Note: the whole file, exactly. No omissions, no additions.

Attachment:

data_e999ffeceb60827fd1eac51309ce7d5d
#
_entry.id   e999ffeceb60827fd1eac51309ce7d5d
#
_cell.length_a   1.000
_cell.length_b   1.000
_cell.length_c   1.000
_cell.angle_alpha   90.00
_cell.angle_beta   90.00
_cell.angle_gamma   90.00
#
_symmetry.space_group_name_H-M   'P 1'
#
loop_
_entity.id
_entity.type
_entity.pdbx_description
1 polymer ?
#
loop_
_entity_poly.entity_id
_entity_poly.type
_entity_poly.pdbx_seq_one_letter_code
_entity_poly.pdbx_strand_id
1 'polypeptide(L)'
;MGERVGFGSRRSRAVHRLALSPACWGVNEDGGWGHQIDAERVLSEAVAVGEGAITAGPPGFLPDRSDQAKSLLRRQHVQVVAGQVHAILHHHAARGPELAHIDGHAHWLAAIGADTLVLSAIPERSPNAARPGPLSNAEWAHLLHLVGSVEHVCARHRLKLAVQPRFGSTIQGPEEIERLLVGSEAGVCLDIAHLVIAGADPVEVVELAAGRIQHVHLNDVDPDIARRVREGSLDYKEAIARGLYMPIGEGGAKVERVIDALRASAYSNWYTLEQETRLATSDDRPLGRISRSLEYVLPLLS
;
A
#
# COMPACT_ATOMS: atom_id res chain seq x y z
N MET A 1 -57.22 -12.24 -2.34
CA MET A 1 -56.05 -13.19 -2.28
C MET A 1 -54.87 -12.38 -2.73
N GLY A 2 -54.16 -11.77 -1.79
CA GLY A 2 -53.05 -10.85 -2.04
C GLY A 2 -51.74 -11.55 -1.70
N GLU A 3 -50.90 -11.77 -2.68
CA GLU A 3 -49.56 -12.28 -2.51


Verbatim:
data_e999ffeceb60827fd1eac51309ce7d5d
#
_entry.id   e999ffeceb60827fd1eac51309ce7d5d
#
_cell.length_a   1.000
_cell.length_b   1.000
_cell.length_c   1.000
_cell.angle_alpha   90.00
_cell.angle_beta   90.00
_cell.angle_gamma   90.00
#
_symmetry.space_group_name_H-M   'P 1'
#
loop_
_entity.id
_entity.type
_entity.pdbx_description
1 polymer ?
#
loop_
_entity_poly.entity_id
_entity_poly.type
_entity_poly.pdbx_seq_one_letter_code
_entity_poly.pdbx_strand_id
1 'polypeptide(L)'
;MGERVGFGSRRSRAVHRLALSPACWGVNEDGGWGHQIDAERVLSEAVAVGEGAITAGPPGFLPDRSDQAKSLLRRQHVQVVAGQVHAILHHHAARGPELAHIDGHAHWLAAIGADTLVLSAIPERSPNAARPGPLSNAEWAHLLHLVGSVEHVCARHRLKLAVQPRFGSTIQGPEEIERLLVGSEAGVCLDIAHLVIAGADPVEVVELAAGRIQHVHLNDVDPDIARRVREGSLDYKEAIARGLYMPIGEGGAKVERVIDALRASAYSNWYTLEQETRLATSDDRPLGRISRSLEYVLPLLS
;
A
#
# COMPACT_ATOMS: atom_id res chain seq x y z
N MET A 1 -57.22 -12.24 -2.34
CA MET A 1 -56.05 -13.19 -2.28
C MET A 1 -54.87 -12.38 -2.73
N GLY A 2 -54.16 -11.77 -1.79
CA GLY A 2 -53.05 -10.85 -2.04
C GLY A 2 -51.74 -11.55 -1.70
N GLU A 3 -50.90 -11.77 -2.68
CA GLU A 3 -49.56 -12.28 -2.51